CT scanning of the chest, abdomen and pelvis (CT-CAP) is often used by neurologists to identify underlying disease processes such as malignancy or sarcoidosis. However, the utility of CT-CAP, and the rate of incidental findings, remains uncertain.
This retrospective study investigated all CT-CAP requests by the neurology department in Edinburgh over a 5-year period (n=261), combining CT-CAP reports with electronic patient records. Incidental findings were classified by need for further investigations. Category 1 findings required further investigations (e.g. pulmonary nodule >4 mm). Category 2 findings required extra tests depending on clinical context (e.g. dilated biliary tract; liver function and surgical history determining need for further investigations). Category 3 findings did not require further investigations (e.g. simple diverticular disease).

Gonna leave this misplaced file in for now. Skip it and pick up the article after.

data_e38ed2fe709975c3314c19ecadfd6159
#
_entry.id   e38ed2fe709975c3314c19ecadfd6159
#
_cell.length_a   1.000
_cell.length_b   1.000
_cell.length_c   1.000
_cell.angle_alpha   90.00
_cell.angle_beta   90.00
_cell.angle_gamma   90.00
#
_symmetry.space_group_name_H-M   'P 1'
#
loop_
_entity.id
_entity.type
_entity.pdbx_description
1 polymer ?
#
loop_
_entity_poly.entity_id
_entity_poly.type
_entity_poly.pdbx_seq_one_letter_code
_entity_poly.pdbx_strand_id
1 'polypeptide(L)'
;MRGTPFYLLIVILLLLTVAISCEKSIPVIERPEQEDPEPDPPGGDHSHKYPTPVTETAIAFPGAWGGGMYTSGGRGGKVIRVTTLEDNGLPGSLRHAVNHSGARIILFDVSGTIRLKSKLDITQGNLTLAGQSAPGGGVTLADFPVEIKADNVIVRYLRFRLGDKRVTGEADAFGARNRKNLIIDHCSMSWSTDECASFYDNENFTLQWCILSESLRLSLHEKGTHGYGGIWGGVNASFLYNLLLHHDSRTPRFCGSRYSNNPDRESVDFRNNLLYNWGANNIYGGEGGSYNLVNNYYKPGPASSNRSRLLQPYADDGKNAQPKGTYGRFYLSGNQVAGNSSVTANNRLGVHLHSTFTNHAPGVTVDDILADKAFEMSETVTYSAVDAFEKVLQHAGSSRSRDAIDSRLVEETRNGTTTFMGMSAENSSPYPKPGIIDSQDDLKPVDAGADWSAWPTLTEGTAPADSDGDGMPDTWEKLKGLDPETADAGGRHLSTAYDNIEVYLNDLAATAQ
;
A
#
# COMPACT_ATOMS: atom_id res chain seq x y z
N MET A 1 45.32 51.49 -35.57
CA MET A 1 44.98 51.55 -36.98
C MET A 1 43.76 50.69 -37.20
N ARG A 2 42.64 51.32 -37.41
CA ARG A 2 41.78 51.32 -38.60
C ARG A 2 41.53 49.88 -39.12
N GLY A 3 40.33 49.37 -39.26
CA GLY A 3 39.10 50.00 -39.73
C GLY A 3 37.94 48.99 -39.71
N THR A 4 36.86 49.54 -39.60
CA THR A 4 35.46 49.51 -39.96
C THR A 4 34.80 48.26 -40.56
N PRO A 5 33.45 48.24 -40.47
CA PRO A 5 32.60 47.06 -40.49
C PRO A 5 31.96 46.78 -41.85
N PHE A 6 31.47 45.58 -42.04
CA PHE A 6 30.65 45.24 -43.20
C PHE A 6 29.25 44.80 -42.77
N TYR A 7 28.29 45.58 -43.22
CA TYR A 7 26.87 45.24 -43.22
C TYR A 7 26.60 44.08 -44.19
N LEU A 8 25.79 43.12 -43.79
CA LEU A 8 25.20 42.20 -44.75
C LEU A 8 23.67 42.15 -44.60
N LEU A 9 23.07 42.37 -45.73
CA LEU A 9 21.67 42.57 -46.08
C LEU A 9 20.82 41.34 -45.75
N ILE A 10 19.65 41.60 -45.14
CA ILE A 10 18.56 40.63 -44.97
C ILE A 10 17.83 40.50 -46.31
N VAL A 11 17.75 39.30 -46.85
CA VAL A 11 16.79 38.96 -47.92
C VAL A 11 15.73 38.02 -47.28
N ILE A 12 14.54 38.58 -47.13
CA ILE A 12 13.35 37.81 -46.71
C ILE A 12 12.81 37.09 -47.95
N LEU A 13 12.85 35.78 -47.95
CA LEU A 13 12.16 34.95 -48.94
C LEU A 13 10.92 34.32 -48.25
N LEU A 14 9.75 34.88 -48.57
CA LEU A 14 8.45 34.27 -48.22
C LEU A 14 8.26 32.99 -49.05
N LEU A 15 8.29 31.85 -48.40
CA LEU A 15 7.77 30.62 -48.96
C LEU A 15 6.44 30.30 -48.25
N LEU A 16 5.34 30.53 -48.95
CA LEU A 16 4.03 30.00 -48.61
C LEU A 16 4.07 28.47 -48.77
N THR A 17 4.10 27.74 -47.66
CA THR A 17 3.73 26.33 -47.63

20% (n=51) of CT-CAP scans were reported as showing an underlying malignancy, with half (n=26) confirmed as cancer by subsequent investigations. CT-CAP identified three cases of sarcoidosis and one of tuberculosis. There were 191 category 3 incidental findings, 57 category 2 incidental findings, and 27 category 1 findings.
Overall, CT-CAP shows an underlying cause of neurology symptoms in 11.5% of cases. The proportion of patients needing further tests due to category 1 or concerning category 2 incidental findings (12/57) was higher at 14.9%.
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